21 JULY 1990, Page 37


Reunion ('12', Odeon Haymarket) Dick Tracy (PG', Odeon Leicester Square)

Tragic and comic

Hilary Mantel

In Jerry Schatzberg's new film, the tech- nicolour present is intercut with memory's flickering black-and-white. Jason Robards plays a German Jew, elderly, prosperous and thoroughly Americanised, who returns to his native country for the first time since 1933. He walks the long, featureless corri- dor of a furniture repository, his figure receding then descending, and turns through more subterranean corridors to

where, behind a locked gate, under dust covers, he will find the sofas and the cupboards that furnished his family house 55 years before. A tea chest delivers up crockery, wrapped in newspapers which report Hitler's rise to power.

It is not the furniture which has brought him back. As a schoolboy of 16, the son of a doctor, from a cultured and comfortable home, he made an unlikely schoolfriend a scion of one of the oldest families in Germany. Konradin is aloof, icily hand- some; he has been taught by private tutors. Arriving at school for the first time, he spurns the company of the class's self- appointed elite, and takes up with the Jewish boy, who is never welcome in his house. The discrepancy in their back- grounds does not matter — not at first because they share a curiosity about people and ideas. They walk in the forests, talk about Freud and Dostoevsky and their chances with girls. Konradin thinks Ger- many the loveliest country on earth; Hans, who has never been anywhere else, agrees with him.

The two boys are ably4)layed by Christ- ien Anholt ang Samuel West, and it is one of the film's minor triumphs that their adolescent enthuiasm and occasional prig- gishness raise a wry smile. Plausible, too, is the portrait; of Hans' family, who are `proud to be German' and do not believe the soil that nourished Goethe and Schiller will nourish 'Hitler. They are thoroughly

assimilated, pillars of the community. 'We go to synagogue at Yom Kippur and sing Silent Night at Christmas.' Konradin be- lieves, too, that Hitler will go out of style when the economy picks up. Even when Hans' family decide to send him to safety in the United States, his friend assures him that he will be able to come back in a year or two. But Konradin, finally, admits himself 'impressed' by Hitler; there is no parting handshake.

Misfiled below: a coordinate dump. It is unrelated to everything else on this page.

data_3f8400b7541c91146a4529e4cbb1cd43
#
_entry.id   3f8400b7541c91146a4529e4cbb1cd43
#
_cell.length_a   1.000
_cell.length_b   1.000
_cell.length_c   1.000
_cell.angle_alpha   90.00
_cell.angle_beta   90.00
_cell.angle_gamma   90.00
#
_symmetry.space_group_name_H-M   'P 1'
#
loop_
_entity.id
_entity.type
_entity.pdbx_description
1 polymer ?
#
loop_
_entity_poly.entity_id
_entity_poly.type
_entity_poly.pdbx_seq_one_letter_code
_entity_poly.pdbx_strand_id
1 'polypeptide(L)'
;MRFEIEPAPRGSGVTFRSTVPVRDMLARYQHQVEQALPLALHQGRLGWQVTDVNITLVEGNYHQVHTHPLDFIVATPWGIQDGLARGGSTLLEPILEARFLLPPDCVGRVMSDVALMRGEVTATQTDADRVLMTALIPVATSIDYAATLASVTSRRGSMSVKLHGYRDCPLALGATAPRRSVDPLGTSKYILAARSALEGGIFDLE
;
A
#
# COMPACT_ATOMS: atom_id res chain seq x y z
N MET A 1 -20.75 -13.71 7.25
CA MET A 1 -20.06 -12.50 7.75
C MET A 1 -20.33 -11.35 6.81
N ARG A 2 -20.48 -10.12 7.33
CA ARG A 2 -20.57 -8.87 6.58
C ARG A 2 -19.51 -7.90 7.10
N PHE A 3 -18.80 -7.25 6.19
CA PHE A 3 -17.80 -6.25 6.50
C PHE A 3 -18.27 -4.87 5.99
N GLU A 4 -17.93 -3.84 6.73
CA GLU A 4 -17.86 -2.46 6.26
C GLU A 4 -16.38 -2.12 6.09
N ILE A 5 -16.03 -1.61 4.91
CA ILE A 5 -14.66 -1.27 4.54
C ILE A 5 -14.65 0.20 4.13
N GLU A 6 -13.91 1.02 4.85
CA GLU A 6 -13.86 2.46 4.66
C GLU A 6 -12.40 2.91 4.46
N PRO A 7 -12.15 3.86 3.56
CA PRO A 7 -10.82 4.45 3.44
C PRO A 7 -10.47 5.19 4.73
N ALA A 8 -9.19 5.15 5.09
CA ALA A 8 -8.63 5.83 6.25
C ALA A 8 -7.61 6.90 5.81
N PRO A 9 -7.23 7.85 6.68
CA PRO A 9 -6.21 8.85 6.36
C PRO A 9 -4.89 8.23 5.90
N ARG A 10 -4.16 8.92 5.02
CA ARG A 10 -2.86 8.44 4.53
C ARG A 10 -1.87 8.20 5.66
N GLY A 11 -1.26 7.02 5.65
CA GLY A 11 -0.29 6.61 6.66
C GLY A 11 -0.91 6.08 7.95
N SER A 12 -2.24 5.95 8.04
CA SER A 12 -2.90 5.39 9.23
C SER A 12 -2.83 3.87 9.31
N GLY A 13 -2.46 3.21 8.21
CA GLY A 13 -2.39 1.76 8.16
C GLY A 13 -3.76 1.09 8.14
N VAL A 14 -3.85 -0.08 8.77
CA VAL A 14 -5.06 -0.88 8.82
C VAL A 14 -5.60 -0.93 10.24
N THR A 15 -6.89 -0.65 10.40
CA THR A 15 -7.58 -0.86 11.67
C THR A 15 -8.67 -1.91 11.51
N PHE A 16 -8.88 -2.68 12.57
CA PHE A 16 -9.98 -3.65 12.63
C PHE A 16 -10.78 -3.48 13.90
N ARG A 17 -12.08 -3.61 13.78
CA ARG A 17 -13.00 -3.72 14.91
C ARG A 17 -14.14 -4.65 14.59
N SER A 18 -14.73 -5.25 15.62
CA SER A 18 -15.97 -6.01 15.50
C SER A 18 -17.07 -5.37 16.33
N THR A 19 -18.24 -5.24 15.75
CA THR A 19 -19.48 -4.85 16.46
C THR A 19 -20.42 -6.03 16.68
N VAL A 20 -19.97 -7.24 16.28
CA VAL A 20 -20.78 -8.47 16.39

Hans does not hear of his friend again; so when he returns, an elderly man, it is in a spirit of enquiry. He has forgotten his German, even; but there is a blistering moment when, faced by a boorish taxi driver, his native tongue returns with vigour. This intelligent film, written by Harold Pinter with sensitivity and a sharp wit, is worth seeing for those few moments alone. Konradin's fate is easy to guess we have been given plenty of clues — but that does not detract from the horror of it.

This is a film for grown-ups; but Dick Tracy is a film for a certain type of critic, for the marketing men, and for those grown-ups who claim the comic-strip is art. Theirs is a sneaky form of pretention designed to convince us that they have a lovable child-like side, but are still shrewd enough to have a finger on the pulse of ,popular culture. It will be interesting to see whether the film lives up to box-office expectations in Britain. The under-twenty- fives who form most of the cinema audi-

ence have no special reason to warm to a comic-strip hero devised in 1931.

The designers are the real heroes of Warren Beatty's firm; the ageing roué himself played the detective, though he does not have the right type of jaw. Among the gangsters are Al Pacino and Dustin Hoffman, disguised by grotesque make-up. Other human interest resides in Madonna, as nightclub singer 'Breathless Mahoney'. When Madonna first appeared on the scene it seemed that she was one of those people who had chosen to live her life in inverted commas; but recent press profiles are devoid of any irony. She works hard, we are told, she is a perfectionist. My private theory is that Madonna is a man. In Toronto, the Vice Squad were called in a to watch her stage act; but I think they should have sent the Fraud Squad instead.